I felt like in many ways it was a step back for the franchise, and the cast wasn't nearly as charming as Square Enix thought it was. But with XIII-2, I partially warmed up to the series, as it slowly but surely injected that classic Final Fantasy charm of old. It embraced the silliness factor, had a less confusing (but ultimately still confusing) story, and crazy bits like Mog and Chocolina only added to its allure.
The XIII brand has gotten less serious with each game, to its benefit:
XIII was too serious for its own good. Although many games in the franchise still maintain an air of dread, there's always a string of comedic elements to help break the tension. Final Fantasy VI had Umaro and Chupon. VII had Cait Sith and the Golden Saucer. X had that silly laughing scene (maybe not the greatest example) and X-2 was just silly all around.
But after watching 40 hours of Lightning being the most stoic hero on the planet, it made me want to bang my head against a wall. In Lightning Returns, she gets the chance to let loose a bit, and break free from her typical conventions. While I wouldn't say she really changes all that much at her core, she does go through some ordeals that shake up what we're used to seeing out of her that I won't spoil here.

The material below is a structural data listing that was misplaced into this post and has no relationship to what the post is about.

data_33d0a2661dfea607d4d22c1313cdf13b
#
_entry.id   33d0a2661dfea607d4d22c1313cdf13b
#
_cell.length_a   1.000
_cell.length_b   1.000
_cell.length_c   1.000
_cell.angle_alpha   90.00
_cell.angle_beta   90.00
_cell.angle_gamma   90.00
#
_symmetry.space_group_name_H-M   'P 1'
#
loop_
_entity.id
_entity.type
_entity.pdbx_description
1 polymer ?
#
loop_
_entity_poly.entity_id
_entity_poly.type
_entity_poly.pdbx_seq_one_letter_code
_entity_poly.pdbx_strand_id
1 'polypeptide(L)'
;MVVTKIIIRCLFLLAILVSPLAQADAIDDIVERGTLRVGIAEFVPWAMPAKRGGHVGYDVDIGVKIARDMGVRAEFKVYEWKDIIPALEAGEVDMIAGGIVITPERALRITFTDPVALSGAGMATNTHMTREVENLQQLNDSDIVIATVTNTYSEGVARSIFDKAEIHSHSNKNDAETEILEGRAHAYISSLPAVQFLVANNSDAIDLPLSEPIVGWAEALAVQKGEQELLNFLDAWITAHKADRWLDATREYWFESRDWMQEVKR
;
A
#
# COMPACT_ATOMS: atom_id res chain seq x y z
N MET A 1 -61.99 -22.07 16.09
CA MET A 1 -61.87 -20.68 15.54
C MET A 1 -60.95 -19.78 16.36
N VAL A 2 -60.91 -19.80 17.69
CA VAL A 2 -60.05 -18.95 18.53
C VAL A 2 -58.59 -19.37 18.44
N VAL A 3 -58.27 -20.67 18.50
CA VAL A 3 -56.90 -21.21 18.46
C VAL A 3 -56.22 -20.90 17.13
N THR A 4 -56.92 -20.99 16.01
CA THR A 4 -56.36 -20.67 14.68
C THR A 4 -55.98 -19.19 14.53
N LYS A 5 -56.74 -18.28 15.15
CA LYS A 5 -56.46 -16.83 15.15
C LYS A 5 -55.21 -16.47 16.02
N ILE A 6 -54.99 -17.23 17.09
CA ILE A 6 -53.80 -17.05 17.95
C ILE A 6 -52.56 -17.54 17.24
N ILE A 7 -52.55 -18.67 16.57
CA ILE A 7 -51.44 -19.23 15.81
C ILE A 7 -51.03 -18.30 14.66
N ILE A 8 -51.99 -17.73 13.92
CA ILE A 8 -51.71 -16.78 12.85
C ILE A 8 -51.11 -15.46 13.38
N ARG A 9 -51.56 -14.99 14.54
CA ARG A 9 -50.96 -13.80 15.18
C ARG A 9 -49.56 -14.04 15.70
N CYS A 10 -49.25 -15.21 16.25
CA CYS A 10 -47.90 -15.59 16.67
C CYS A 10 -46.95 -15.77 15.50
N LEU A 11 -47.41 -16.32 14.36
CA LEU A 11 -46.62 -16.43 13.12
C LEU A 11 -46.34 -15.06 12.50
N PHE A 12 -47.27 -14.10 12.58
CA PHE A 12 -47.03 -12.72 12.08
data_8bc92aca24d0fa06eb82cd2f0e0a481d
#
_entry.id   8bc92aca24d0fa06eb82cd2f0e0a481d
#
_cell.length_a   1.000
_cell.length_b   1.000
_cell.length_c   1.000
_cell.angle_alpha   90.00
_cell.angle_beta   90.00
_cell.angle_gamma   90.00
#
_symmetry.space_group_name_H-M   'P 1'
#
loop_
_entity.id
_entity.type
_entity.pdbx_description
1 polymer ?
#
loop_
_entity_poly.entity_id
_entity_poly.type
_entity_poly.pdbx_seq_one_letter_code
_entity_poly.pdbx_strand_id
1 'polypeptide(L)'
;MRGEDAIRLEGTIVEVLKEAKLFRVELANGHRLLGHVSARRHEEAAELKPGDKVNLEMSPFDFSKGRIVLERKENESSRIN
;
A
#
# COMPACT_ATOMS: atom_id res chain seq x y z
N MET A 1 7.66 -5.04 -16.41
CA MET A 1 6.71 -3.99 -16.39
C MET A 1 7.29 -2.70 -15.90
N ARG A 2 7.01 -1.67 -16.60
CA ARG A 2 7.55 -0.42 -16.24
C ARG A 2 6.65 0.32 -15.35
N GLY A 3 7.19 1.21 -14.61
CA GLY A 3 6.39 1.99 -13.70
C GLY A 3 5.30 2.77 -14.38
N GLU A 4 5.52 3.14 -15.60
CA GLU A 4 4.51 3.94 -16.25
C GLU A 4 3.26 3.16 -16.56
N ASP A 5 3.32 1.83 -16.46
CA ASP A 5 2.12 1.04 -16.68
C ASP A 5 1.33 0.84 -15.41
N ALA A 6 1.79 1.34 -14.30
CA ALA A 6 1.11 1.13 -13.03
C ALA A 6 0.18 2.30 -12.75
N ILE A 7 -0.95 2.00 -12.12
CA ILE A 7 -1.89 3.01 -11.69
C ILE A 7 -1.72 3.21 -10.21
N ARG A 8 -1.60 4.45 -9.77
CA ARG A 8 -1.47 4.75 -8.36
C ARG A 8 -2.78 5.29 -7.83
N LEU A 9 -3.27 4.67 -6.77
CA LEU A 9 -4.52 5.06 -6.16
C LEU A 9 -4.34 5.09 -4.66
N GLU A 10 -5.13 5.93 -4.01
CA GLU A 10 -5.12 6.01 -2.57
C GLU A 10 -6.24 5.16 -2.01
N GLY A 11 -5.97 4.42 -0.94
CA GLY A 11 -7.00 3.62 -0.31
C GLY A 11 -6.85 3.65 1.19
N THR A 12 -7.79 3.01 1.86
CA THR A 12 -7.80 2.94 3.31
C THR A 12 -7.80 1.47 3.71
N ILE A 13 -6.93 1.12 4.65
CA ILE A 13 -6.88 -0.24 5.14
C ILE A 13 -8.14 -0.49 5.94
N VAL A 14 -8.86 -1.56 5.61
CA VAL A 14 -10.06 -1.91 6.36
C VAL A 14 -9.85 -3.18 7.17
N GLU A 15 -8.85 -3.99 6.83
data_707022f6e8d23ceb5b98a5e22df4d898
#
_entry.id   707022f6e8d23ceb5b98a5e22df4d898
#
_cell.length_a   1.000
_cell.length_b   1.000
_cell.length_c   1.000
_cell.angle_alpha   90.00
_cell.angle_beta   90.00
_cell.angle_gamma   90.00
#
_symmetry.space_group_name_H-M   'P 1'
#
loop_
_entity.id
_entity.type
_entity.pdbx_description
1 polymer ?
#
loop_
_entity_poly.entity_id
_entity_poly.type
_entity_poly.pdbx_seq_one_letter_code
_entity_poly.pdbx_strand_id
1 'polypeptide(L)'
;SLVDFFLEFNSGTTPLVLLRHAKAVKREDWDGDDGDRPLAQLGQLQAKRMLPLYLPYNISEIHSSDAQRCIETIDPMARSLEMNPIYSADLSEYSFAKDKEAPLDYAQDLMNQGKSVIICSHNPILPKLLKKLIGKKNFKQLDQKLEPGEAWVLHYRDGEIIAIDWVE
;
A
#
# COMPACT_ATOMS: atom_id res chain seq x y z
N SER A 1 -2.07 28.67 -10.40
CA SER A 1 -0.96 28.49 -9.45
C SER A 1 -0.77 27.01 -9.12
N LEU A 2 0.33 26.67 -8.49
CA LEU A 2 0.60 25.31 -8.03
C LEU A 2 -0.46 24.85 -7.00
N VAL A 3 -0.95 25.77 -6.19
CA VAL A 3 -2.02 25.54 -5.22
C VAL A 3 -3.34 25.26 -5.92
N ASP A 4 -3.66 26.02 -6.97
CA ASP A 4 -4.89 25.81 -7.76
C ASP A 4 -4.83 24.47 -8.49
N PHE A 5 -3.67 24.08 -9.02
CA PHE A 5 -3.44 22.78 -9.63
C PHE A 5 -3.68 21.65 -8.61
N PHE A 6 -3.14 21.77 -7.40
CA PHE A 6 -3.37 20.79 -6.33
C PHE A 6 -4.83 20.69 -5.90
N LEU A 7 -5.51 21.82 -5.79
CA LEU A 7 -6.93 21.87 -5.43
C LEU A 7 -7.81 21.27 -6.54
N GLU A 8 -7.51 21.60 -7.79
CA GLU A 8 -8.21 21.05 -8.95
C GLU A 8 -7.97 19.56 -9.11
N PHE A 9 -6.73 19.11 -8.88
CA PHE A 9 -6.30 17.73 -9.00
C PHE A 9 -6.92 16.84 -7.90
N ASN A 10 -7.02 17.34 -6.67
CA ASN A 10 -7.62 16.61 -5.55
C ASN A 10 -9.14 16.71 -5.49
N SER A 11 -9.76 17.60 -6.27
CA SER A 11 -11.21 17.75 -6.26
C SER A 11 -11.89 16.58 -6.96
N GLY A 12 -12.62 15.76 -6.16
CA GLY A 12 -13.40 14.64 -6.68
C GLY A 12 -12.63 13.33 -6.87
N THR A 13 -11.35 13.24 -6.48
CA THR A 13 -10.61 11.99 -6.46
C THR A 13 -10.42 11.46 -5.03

I mean, the selection of costumes alone ensures that you'll crack a smile or two while you're playing it.
Lightning Returns has a real ending, with no DLC needed:
While you could debate the finality of XIII's conclusion, XIII-2 did the despicable deed of forcing players to buy DLC to get "the extra ending." For brand new unknown and unproven IPs like Asura's Wrath it's a little more understandable (kind of), but for a storied franchise like Final Fantasy that's known for providing complete stories, it's inexcusable.
With Lightning Returns though, you're getting the full story, with one true ending. You'll also find the vast majority of the cast from XIII and XIII-2, all of whom get a real resolution without any sort of "to be continued" nonsense.
The story overall also makes a whole lot more sense, and the characters you may have hated before (Hope) are a lot more tolerable, and even likable. The general gist of the narrative is that Lightning has been deemed "the savior," and needs to rescue as many souls as possible before the end of the world. It doesn't get a whole lot crazier from there, and the words "Fal'Cie" and "La'Cie" are only uttered a few times in passing.
If you can grasp the concept of a divine struggle and lost souls, you'll follow Lightning Returns just fine, without the need to read a Wiki synopsis multiple times or watch a recap video.
The pacing is flexible, and there's actual exploration involved:
One of my least favorite parts of XIII was the incredibly poor sense of pacing. When it takes you 20 hours of tunnels to reach "the real game world," there's a problem. Lightning Returns offers up a "timer" before the end of the world that keeps you on your toes, but it's not nearly as bad as you may think, since the game basically gives you free reign to explore right off the bat.